I love how the mountains eat up the sound and give back a hushness—a dog’s bark all muted—along with the people voices around this lake.
Jay, Joel, and the kids marched into the trees—poles in tow. There are things to learn about toting a fishing pole—like watching where the end is so that you don’t hit anyone passing by—being patient while tying knots—or waiting for someone to tie them.
And then if one actually fishes—which I don’t—you learn to cast out just right and to reel in when something’s on your line.
And if you get a snag—well, then—there’s usually a long process of untangling a mess of line. And when fishing with children—I remember Jay returning to camp and saying he’d hardly fished at all for untangling snags. But, that’s fishing.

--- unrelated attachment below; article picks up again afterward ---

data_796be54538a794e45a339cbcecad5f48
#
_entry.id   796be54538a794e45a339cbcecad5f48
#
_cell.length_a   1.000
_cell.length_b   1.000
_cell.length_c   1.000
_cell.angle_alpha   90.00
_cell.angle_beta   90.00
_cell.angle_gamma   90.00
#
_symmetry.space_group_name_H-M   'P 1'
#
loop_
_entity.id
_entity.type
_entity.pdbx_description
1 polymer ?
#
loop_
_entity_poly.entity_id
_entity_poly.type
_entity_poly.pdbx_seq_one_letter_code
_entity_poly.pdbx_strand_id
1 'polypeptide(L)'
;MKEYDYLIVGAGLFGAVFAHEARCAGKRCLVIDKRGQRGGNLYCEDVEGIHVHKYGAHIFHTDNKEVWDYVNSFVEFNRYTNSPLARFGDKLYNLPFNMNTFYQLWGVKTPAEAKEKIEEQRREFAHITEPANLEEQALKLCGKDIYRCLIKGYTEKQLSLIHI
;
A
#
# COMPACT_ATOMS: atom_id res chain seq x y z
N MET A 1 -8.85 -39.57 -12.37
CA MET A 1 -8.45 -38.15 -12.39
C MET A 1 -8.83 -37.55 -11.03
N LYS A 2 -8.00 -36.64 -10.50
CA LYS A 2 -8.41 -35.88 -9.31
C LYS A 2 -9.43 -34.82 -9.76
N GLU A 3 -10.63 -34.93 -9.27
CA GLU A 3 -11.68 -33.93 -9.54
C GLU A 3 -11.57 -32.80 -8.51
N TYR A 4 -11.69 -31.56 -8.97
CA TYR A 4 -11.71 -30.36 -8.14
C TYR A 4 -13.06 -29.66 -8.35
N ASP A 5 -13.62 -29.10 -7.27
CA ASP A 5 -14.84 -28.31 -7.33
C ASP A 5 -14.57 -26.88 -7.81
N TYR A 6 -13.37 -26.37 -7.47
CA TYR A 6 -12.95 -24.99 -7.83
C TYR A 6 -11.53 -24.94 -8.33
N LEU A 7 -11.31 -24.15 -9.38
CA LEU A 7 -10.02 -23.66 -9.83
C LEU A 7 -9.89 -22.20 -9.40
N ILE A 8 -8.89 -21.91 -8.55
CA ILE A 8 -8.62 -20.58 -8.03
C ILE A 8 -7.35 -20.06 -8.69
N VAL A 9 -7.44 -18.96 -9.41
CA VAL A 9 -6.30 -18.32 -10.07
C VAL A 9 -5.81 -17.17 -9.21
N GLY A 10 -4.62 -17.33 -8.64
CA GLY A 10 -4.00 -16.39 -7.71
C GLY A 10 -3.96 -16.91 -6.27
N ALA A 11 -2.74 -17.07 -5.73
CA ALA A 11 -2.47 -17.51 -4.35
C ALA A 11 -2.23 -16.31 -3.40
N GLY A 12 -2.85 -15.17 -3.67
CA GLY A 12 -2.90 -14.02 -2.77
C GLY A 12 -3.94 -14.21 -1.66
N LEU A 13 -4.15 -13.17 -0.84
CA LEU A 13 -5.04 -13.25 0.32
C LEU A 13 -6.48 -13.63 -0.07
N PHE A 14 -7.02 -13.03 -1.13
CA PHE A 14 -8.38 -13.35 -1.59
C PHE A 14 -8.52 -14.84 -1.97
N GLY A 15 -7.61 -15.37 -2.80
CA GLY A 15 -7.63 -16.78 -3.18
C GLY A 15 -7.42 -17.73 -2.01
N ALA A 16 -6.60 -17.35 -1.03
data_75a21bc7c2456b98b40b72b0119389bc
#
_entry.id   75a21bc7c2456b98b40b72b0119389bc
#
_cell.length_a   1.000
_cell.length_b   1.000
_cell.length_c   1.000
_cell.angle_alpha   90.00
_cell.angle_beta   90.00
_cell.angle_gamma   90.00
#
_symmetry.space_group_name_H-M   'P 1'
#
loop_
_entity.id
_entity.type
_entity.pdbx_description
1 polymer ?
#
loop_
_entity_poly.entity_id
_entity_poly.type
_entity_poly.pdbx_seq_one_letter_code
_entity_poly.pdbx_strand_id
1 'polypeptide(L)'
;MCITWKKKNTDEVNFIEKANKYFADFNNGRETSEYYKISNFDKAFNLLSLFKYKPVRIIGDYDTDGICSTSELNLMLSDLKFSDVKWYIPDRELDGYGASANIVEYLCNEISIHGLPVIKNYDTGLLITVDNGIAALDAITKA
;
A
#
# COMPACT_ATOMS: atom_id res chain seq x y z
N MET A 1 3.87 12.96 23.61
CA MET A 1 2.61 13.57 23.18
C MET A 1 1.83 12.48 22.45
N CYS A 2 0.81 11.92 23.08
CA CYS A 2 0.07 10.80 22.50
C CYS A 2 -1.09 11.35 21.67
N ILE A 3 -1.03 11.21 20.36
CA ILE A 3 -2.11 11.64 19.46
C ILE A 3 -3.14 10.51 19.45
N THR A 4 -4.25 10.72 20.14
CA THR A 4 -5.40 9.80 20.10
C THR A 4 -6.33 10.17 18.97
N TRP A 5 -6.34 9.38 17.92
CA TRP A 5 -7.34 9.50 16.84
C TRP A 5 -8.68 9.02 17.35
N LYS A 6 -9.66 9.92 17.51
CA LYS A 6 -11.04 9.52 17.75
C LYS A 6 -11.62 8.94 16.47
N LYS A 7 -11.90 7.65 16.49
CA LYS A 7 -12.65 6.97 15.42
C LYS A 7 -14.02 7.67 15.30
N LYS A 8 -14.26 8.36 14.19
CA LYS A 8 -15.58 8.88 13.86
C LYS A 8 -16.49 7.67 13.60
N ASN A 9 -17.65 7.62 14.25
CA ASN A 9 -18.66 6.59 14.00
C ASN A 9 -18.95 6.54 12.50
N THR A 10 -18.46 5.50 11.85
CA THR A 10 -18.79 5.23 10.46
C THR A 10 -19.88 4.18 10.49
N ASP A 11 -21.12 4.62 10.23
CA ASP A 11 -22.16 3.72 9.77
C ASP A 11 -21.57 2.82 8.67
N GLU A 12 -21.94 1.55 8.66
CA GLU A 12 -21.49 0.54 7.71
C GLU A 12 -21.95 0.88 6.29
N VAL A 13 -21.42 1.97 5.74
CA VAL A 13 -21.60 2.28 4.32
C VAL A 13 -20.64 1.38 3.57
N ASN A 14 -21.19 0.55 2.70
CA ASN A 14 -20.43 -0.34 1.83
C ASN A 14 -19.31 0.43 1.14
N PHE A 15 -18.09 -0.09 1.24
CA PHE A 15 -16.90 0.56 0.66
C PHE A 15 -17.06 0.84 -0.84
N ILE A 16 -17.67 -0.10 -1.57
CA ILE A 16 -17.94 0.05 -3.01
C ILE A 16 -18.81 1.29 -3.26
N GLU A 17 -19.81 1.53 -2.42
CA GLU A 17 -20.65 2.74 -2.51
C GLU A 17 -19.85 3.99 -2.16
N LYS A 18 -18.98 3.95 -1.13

And that’s life.
There’s the watching out so that what we’re doing doesn’t injure another. There’s the patience of tying secure knots and the learning to wait for all that to happen—when to cast out and when to pull in.
And then the messes. There are always snags—always snags.
We might wonder why anyone fishes at all.
But, some days the fish bite. And the mountains always swallow the noise—and the cares and the weight—giving calm for another day. And the water catches the light.
In life—like fishing—there are tangles, there’s learning, there’s patience, there’s untangling, there’s light. There’s hope.
Even though I don’t actually fish, I’ve learned a few things from those who do.